The Lattimer Massacre

The climactic scene in The Breaker Boys is an event that went down in history as the Lattimer Massacre, a labor march that ended in the tragic deaths of 19 coal miners at the Lattimer Mines near Hazleton, Pennsylvania.

    Throughout the summer of 1897, the novel’s young protagonist, Nate Tanner, has been hearing talk of labor trouble between his family, who owns a number of mines in the region, and the workers – including his friends, who pick slate in the coal breakers. 

    The workers want higher wages and better conditions. The independent owners feel squeezed by curtailed profits due to railroad monopolies.

    One by one, area collieries go out on strike, led by the newly formed United Mine Workers. Finally, on September 10, the striking miners march to Lattimer, the last operating colliery in the region, with the intention of shutting it down.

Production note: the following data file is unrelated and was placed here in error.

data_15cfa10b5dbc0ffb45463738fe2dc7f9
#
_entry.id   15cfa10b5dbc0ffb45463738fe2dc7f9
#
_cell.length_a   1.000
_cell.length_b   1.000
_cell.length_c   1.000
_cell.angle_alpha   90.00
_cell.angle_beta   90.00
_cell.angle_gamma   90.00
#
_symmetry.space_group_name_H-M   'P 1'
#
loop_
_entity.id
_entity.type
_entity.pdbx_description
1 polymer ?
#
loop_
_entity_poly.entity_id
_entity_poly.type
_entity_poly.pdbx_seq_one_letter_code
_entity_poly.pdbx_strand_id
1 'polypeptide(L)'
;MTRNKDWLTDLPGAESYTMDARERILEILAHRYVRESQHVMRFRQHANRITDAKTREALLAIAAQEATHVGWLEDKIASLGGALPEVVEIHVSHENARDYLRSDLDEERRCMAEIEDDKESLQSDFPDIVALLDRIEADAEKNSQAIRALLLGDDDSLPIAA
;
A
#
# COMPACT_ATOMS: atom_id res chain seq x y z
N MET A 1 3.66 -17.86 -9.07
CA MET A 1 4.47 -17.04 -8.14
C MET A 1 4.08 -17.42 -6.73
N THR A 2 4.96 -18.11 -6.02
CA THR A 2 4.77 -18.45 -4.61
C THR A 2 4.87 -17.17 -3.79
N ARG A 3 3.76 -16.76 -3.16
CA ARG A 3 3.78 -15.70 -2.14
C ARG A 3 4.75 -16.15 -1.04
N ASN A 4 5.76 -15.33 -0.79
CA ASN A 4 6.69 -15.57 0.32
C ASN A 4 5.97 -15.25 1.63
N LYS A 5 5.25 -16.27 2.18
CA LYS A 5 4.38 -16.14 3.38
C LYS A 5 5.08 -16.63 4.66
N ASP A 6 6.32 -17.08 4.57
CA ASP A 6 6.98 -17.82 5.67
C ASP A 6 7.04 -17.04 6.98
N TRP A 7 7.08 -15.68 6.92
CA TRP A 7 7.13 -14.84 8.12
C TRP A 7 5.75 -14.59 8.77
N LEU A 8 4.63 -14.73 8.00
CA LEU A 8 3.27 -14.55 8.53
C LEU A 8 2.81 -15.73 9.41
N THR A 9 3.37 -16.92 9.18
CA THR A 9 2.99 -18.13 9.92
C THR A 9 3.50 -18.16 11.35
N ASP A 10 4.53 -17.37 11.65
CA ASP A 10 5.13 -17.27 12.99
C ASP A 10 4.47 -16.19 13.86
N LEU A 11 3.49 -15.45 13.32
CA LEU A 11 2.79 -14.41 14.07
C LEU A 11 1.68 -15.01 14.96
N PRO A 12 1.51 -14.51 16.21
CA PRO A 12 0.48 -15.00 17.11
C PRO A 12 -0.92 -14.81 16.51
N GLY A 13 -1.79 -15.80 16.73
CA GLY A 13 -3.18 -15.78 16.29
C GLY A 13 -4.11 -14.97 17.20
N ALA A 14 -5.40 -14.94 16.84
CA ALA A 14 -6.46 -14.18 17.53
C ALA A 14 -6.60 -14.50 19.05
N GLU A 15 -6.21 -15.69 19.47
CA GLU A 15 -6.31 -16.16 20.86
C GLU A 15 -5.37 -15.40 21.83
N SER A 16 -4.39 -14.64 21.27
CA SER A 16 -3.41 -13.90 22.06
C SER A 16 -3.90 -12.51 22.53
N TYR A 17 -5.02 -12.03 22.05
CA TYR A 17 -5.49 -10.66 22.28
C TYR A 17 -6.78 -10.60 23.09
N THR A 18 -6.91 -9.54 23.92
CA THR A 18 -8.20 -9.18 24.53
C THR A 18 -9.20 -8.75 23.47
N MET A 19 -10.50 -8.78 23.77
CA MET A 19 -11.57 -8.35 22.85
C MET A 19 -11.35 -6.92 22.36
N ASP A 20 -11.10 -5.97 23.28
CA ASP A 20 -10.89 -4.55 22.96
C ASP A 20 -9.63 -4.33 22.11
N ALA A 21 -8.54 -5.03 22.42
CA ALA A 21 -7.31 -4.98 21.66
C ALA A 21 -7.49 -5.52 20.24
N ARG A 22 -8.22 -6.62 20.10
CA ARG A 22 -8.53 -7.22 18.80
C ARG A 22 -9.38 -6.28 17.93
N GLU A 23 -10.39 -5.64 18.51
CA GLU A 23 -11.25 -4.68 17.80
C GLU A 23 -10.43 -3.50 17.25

Luzerne County Sheriff James Martin and his deputies follow the march, ostensibly to keep things from getting out of hand. There are 88 lawmen, and hundreds of marchers. When the marchers reach Lattimer, a scuffle breaks out between the sheriff and some miners ... shots are fired, and a free-for-all ensues. In addition to the dead, 39 miners are wounded.

  In the days and weeks following the tragedy, most of the coal operators make some concessions, and the strike ends. Outrage over the shootings helps the union’s cause. In the following months, membership in the United Mine Workers increases by 15,000 in the Pennsylvania coal region.




Striking Slavic miners march toward Lattimer, Sept. 10. 1897.